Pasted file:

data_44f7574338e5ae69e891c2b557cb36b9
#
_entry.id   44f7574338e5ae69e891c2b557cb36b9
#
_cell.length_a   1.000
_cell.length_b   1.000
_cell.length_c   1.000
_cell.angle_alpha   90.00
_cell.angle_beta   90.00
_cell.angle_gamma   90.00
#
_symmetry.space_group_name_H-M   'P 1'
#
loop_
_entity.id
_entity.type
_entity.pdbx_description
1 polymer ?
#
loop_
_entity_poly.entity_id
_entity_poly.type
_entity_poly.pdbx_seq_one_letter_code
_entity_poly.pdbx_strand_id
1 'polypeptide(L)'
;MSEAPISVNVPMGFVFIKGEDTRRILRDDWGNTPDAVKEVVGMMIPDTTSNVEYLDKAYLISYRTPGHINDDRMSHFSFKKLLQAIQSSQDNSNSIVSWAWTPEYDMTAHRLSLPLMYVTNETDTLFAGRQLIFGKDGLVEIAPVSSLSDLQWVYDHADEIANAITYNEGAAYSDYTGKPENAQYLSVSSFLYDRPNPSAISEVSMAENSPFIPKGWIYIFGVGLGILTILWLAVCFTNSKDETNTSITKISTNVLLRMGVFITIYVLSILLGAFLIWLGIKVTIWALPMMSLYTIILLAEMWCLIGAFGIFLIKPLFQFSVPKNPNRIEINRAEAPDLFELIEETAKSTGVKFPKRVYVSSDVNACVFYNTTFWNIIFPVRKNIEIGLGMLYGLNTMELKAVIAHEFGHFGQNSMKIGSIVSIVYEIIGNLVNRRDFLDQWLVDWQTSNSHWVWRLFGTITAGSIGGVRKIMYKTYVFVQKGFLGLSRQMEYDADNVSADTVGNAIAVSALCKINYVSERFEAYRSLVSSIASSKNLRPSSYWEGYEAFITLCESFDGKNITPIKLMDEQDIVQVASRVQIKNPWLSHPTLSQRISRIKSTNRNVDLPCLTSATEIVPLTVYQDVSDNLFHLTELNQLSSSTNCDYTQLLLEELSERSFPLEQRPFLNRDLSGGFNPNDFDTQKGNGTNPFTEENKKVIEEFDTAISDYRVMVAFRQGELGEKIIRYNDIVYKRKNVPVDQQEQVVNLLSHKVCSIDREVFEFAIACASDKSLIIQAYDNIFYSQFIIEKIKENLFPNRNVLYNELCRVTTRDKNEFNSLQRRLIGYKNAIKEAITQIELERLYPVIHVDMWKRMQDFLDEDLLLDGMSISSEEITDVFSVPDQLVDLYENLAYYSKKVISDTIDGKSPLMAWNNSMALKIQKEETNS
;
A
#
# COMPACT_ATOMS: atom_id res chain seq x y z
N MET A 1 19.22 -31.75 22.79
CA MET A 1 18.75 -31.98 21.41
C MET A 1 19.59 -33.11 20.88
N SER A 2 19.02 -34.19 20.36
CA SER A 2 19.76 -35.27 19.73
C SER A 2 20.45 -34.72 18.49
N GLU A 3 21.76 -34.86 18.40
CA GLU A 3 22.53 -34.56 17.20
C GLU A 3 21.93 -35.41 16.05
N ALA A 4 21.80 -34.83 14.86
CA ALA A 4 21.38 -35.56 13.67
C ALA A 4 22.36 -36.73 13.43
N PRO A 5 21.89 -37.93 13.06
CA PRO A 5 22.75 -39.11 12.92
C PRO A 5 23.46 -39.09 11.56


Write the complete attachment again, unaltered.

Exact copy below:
data_44f7574338e5ae69e891c2b557cb36b9
#
_entry.id   44f7574338e5ae69e891c2b557cb36b9
#
_cell.length_a   1.000
_cell.length_b   1.000
_cell.length_c   1.000
_cell.angle_alpha   90.00
_cell.angle_beta   90.00
_cell.angle_gamma   90.00
#
_symmetry.space_group_name_H-M   'P 1'
#
loop_
_entity.id
_entity.type
_entity.pdbx_description
1 polymer ?
#
loop_
_entity_poly.entity_id
_entity_poly.type
_entity_poly.pdbx_seq_one_letter_code
_entity_poly.pdbx_strand_id
1 'polypeptide(L)'
;MSEAPISVNVPMGFVFIKGEDTRRILRDDWGNTPDAVKEVVGMMIPDTTSNVEYLDKAYLISYRTPGHINDDRMSHFSFKKLLQAIQSSQDNSNSIVSWAWTPEYDMTAHRLSLPLMYVTNETDTLFAGRQLIFGKDGLVEIAPVSSLSDLQWVYDHADEIANAITYNEGAAYSDYTGKPENAQYLSVSSFLYDRPNPSAISEVSMAENSPFIPKGWIYIFGVGLGILTILWLAVCFTNSKDETNTSITKISTNVLLRMGVFITIYVLSILLGAFLIWLGIKVTIWALPMMSLYTIILLAEMWCLIGAFGIFLIKPLFQFSVPKNPNRIEINRAEAPDLFELIEETAKSTGVKFPKRVYVSSDVNACVFYNTTFWNIIFPVRKNIEIGLGMLYGLNTMELKAVIAHEFGHFGQNSMKIGSIVSIVYEIIGNLVNRRDFLDQWLVDWQTSNSHWVWRLFGTITAGSIGGVRKIMYKTYVFVQKGFLGLSRQMEYDADNVSADTVGNAIAVSALCKINYVSERFEAYRSLVSSIASSKNLRPSSYWEGYEAFITLCESFDGKNITPIKLMDEQDIVQVASRVQIKNPWLSHPTLSQRISRIKSTNRNVDLPCLTSATEIVPLTVYQDVSDNLFHLTELNQLSSSTNCDYTQLLLEELSERSFPLEQRPFLNRDLSGGFNPNDFDTQKGNGTNPFTEENKKVIEEFDTAISDYRVMVAFRQGELGEKIIRYNDIVYKRKNVPVDQQEQVVNLLSHKVCSIDREVFEFAIACASDKSLIIQAYDNIFYSQFIIEKIKENLFPNRNVLYNELCRVTTRDKNEFNSLQRRLIGYKNAIKEAITQIELERLYPVIHVDMWKRMQDFLDEDLLLDGMSISSEEITDVFSVPDQLVDLYENLAYYSKKVISDTIDGKSPLMAWNNSMALKIQKEETNS
;
A
#
# COMPACT_ATOMS: atom_id res chain seq x y z
N MET A 1 19.22 -31.75 22.79
CA MET A 1 18.75 -31.98 21.41
C MET A 1 19.59 -33.11 20.88
N SER A 2 19.02 -34.19 20.36
CA SER A 2 19.76 -35.27 19.73
C SER A 2 20.45 -34.72 18.49
N GLU A 3 21.76 -34.86 18.40
CA GLU A 3 22.53 -34.56 17.20
C GLU A 3 21.93 -35.41 16.05
N ALA A 4 21.80 -34.83 14.86
CA ALA A 4 21.38 -35.56 13.67
C ALA A 4 22.36 -36.73 13.43
N PRO A 5 21.89 -37.93 13.06
CA PRO A 5 22.75 -39.11 12.92
C PRO A 5 23.46 -39.09 11.56